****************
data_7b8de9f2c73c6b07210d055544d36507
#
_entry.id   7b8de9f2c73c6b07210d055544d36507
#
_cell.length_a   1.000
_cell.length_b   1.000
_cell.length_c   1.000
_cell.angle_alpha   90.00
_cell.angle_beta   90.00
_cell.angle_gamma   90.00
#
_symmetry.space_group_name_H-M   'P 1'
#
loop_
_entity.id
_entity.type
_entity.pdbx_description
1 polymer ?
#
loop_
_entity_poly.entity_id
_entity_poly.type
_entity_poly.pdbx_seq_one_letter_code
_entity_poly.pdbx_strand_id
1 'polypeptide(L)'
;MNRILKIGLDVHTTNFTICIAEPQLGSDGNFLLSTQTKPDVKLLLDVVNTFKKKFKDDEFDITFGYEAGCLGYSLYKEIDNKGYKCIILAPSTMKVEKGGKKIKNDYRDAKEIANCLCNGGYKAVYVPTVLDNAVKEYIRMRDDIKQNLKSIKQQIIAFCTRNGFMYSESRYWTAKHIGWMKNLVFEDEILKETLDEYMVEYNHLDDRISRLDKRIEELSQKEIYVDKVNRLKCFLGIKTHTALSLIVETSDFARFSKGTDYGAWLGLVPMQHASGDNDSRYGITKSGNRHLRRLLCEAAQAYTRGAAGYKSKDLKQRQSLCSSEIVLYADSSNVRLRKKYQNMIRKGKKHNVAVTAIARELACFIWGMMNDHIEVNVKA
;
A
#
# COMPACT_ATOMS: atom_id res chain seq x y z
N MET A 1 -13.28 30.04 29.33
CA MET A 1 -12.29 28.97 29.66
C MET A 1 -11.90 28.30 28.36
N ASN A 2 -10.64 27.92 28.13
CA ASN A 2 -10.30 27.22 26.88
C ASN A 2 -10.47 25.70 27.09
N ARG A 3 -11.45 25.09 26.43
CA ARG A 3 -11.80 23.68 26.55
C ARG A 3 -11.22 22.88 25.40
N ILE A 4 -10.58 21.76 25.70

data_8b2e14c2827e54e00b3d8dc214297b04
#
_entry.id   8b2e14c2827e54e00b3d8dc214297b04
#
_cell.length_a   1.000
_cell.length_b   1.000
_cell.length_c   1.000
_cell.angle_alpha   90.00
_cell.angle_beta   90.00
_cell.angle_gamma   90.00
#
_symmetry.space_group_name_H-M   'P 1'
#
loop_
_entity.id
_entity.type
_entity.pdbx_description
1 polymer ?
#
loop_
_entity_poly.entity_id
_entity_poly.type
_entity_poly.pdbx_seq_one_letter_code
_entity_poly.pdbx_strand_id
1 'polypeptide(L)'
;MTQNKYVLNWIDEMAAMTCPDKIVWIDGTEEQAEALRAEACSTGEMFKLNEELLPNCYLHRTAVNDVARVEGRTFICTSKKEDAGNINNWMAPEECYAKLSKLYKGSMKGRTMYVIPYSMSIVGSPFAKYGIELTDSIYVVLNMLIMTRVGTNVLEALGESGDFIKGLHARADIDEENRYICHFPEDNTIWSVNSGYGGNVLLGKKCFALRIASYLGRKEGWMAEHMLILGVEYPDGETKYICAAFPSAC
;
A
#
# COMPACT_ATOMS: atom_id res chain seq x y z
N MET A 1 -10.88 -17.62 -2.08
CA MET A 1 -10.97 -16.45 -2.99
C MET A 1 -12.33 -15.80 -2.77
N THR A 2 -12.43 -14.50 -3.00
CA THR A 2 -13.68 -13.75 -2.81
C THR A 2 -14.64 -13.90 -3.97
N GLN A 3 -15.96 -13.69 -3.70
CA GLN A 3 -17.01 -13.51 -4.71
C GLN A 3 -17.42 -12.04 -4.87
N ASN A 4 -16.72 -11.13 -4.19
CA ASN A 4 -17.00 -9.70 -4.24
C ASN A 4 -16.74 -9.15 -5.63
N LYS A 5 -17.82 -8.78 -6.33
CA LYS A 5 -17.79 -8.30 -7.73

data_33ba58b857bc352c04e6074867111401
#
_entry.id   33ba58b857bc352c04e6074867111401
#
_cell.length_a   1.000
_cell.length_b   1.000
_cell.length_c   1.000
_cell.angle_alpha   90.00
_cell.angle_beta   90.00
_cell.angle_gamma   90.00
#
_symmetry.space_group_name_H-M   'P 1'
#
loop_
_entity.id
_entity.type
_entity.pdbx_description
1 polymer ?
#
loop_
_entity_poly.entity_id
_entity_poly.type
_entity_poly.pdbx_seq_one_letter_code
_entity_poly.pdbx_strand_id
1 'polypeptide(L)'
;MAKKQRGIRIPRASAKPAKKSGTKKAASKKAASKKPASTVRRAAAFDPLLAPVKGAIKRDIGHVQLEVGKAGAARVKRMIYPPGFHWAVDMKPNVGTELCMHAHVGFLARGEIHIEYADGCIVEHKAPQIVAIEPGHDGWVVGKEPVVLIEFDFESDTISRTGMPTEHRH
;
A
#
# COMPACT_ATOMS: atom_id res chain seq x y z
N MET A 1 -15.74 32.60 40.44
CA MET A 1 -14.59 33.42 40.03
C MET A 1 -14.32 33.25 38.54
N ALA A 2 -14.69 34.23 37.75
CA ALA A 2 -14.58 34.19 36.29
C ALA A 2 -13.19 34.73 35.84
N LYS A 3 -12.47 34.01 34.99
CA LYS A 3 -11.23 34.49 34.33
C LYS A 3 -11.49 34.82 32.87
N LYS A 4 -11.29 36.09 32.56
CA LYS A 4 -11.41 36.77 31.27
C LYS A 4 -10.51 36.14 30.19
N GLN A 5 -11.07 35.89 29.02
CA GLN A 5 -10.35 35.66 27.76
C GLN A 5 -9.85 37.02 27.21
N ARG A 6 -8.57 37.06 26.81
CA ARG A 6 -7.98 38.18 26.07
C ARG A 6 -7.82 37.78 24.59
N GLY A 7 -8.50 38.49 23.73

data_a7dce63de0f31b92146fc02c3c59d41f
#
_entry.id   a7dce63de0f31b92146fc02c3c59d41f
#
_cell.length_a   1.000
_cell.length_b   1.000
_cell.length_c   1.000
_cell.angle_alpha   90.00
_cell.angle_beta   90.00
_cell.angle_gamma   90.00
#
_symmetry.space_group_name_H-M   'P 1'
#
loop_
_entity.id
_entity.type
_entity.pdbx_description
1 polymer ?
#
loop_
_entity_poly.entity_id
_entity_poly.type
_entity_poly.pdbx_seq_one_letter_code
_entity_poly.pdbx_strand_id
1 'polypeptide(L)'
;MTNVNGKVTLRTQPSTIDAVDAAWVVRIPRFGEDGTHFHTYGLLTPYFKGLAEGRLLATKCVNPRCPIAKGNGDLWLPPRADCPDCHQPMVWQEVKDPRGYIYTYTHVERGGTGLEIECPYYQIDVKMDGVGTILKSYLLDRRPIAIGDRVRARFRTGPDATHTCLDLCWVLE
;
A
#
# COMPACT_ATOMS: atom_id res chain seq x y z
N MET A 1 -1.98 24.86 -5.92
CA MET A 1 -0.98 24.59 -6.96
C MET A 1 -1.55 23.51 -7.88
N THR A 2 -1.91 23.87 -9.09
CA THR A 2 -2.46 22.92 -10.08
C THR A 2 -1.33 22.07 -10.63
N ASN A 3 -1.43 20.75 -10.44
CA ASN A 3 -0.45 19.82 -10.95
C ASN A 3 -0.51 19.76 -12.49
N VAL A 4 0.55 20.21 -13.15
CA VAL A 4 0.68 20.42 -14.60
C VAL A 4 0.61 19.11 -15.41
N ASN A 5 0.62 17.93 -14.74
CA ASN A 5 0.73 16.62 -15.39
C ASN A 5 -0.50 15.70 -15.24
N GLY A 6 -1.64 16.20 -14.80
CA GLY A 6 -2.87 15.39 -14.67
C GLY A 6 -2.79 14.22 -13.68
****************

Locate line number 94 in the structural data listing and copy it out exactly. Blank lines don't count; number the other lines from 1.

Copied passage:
_cell.angle_gamma   90.00